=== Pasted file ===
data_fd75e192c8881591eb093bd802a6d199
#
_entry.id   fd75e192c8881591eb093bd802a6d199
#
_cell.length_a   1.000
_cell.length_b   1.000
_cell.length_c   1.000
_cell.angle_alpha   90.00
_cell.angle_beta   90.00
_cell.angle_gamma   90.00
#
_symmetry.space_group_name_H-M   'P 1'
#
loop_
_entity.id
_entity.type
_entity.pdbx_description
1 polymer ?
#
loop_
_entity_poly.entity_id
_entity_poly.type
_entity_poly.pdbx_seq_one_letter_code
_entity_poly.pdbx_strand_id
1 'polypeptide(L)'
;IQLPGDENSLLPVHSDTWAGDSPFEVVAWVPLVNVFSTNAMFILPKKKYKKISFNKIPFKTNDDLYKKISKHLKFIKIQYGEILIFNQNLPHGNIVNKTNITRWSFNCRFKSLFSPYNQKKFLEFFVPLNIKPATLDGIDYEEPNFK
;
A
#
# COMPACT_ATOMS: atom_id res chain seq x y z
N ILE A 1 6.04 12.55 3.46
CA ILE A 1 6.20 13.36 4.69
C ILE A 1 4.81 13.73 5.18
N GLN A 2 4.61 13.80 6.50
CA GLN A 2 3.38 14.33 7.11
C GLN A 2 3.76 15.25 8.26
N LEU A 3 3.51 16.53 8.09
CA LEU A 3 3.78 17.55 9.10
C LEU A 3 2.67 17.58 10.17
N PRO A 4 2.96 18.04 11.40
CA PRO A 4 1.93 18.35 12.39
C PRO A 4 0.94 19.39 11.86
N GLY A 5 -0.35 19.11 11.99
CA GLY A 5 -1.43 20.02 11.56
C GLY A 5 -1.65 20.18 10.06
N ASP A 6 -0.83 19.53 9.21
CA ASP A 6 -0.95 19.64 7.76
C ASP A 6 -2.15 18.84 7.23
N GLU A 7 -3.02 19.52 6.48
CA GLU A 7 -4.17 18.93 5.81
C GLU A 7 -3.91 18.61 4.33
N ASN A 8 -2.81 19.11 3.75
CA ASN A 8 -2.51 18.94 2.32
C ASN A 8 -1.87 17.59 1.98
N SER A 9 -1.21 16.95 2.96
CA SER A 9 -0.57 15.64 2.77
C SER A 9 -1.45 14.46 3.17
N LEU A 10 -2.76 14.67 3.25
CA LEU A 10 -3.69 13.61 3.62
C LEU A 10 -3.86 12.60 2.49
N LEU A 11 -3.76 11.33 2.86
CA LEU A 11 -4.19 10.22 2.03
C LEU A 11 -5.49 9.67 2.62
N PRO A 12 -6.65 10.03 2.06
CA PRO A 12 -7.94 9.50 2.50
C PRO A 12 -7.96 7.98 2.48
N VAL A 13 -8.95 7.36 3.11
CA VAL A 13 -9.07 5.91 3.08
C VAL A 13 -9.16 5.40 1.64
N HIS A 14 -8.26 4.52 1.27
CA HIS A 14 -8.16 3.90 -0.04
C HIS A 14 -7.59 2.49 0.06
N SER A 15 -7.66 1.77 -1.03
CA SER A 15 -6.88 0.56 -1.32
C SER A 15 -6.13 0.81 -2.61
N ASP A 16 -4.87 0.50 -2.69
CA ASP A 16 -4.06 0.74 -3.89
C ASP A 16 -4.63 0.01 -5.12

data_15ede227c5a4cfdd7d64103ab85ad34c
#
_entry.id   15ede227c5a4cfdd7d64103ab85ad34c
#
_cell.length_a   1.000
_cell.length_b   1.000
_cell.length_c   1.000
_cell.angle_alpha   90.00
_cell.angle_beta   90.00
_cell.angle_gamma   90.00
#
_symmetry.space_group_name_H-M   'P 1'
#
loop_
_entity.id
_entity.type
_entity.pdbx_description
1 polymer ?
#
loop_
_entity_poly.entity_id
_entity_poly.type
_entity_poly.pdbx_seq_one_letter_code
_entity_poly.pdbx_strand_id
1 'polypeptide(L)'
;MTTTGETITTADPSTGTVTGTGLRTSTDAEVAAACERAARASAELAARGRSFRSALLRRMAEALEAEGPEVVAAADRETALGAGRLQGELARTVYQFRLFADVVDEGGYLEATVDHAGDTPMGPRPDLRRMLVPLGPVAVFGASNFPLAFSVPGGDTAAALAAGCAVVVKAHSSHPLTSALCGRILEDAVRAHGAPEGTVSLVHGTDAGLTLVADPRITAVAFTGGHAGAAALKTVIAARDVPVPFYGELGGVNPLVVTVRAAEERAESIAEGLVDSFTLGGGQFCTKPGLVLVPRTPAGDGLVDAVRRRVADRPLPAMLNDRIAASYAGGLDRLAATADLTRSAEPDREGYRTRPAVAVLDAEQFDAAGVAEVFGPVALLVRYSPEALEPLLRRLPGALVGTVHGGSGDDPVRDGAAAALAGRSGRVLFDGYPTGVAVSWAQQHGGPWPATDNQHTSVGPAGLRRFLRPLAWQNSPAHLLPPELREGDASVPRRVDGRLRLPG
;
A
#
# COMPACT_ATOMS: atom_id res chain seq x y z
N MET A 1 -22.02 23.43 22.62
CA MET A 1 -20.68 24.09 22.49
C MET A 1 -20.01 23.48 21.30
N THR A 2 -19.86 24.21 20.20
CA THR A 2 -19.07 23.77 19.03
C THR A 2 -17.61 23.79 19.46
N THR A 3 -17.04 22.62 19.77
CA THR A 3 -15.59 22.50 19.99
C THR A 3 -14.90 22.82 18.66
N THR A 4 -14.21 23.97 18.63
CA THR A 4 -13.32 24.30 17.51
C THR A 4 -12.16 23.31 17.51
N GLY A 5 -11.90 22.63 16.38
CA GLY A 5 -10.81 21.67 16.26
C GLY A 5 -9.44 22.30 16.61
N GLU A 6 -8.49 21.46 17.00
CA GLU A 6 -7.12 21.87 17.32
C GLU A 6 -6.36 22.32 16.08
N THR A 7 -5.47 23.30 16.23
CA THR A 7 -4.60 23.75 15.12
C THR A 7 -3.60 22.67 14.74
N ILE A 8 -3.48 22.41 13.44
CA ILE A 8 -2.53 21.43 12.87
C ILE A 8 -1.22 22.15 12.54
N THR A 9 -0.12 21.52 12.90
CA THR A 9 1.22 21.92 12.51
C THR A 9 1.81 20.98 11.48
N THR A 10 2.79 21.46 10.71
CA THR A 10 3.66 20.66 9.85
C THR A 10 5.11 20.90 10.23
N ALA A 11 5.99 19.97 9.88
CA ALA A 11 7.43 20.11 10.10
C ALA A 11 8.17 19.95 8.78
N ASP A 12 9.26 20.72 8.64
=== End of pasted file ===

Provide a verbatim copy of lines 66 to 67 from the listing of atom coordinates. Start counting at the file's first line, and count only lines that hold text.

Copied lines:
C PRO A 12 -7.96 7.98 2.48
N VAL A 13 -8.95 7.36 3.11